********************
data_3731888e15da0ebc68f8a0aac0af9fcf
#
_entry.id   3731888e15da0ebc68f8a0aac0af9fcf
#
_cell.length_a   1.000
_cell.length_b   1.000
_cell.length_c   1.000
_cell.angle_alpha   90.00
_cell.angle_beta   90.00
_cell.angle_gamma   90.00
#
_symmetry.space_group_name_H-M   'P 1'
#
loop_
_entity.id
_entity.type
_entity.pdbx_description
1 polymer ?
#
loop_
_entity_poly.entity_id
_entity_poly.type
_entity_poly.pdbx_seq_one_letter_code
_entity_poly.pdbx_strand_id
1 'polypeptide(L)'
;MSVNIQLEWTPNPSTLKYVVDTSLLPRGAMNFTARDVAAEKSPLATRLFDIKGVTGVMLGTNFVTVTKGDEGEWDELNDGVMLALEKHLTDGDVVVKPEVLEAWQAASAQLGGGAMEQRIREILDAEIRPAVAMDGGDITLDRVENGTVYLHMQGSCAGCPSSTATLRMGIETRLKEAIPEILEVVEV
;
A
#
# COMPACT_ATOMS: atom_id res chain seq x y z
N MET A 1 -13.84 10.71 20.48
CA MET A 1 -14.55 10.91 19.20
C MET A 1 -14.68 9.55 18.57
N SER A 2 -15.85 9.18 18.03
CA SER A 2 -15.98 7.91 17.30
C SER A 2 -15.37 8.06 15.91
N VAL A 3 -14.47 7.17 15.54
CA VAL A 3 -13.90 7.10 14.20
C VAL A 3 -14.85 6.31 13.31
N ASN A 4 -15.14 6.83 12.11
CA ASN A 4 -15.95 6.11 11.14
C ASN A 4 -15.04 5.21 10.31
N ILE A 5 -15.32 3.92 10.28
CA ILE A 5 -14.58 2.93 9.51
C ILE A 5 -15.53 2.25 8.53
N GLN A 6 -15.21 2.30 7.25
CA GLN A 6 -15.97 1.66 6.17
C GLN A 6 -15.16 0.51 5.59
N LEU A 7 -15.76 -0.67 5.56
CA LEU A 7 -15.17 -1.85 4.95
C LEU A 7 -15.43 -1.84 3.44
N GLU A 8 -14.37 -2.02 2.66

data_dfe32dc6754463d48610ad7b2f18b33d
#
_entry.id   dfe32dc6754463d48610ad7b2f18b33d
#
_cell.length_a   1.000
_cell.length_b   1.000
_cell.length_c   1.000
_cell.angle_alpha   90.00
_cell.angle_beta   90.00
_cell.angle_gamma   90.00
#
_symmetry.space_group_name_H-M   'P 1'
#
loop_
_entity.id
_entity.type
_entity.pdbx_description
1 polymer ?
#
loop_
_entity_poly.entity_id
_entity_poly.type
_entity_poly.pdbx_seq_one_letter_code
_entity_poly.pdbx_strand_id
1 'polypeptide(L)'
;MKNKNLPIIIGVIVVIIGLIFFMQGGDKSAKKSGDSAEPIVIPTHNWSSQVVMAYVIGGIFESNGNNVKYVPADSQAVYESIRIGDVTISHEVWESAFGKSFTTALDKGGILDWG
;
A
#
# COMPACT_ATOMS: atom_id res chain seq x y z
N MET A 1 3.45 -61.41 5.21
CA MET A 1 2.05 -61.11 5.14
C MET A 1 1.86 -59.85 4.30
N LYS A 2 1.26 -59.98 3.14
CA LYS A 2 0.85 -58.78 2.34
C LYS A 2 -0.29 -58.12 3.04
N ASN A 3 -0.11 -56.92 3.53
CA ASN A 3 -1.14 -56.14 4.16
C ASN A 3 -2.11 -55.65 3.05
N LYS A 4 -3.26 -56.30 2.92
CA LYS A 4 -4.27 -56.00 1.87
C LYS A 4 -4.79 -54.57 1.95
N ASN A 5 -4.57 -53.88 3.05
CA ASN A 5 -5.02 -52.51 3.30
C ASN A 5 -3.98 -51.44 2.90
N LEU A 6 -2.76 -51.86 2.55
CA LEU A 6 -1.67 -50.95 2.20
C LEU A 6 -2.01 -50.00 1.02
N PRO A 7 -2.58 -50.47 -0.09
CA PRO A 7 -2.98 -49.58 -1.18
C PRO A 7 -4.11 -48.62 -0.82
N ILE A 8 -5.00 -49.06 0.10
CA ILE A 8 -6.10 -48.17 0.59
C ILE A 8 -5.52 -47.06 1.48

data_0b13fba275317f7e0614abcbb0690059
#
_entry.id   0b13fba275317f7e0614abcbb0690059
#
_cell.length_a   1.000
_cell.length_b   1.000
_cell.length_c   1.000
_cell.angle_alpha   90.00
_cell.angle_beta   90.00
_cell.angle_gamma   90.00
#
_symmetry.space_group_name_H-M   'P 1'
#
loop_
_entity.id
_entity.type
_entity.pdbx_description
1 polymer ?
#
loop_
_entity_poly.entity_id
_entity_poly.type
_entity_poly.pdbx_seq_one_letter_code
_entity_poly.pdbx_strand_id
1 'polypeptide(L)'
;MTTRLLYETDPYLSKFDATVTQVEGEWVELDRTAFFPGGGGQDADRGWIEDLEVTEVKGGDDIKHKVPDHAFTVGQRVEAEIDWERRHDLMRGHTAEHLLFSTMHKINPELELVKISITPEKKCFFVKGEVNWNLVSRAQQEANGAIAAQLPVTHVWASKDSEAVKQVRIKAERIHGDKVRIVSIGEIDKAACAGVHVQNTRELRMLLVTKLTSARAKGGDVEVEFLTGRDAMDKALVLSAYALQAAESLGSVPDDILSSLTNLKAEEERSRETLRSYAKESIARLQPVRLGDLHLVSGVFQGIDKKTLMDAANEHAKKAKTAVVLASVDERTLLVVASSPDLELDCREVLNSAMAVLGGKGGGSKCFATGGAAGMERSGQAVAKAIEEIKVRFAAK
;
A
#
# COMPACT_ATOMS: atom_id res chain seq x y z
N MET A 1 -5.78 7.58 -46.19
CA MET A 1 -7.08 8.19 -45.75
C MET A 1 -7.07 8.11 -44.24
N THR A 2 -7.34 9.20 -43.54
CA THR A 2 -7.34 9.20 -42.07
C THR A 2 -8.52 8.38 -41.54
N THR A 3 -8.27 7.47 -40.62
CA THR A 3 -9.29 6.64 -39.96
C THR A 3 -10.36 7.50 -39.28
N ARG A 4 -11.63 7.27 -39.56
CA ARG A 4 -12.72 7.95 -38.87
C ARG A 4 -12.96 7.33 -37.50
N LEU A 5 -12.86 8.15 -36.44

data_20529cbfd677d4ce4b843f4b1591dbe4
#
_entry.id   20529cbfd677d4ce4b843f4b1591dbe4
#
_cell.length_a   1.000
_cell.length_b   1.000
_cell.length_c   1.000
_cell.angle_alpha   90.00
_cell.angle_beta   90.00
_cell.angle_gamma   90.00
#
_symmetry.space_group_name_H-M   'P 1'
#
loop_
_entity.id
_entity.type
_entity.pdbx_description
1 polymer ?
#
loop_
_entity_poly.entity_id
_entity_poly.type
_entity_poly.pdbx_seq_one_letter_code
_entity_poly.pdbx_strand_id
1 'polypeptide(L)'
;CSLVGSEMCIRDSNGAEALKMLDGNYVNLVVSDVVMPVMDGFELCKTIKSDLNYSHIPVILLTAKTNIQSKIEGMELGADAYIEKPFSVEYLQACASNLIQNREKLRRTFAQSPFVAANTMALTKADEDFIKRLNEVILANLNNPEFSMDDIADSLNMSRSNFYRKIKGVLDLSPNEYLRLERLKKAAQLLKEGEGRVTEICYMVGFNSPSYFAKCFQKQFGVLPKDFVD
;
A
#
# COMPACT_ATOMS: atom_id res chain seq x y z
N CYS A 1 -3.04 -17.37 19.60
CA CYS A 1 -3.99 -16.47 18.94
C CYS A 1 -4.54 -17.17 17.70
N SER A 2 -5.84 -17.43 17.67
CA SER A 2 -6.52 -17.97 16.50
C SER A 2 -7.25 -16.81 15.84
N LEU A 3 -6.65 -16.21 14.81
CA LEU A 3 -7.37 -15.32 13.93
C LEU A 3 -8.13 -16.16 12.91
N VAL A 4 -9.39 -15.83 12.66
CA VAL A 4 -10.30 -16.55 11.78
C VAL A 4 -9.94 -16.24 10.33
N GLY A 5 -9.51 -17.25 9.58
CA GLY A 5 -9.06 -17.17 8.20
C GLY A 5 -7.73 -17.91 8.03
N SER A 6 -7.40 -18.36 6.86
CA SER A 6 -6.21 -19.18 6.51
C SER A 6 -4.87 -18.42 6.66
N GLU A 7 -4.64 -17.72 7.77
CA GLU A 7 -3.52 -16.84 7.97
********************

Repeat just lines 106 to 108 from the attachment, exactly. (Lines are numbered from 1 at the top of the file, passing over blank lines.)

C ILE A 8 -5.52 -47.06 1.48

data_0b13fba275317f7e0614abcbb0690059
#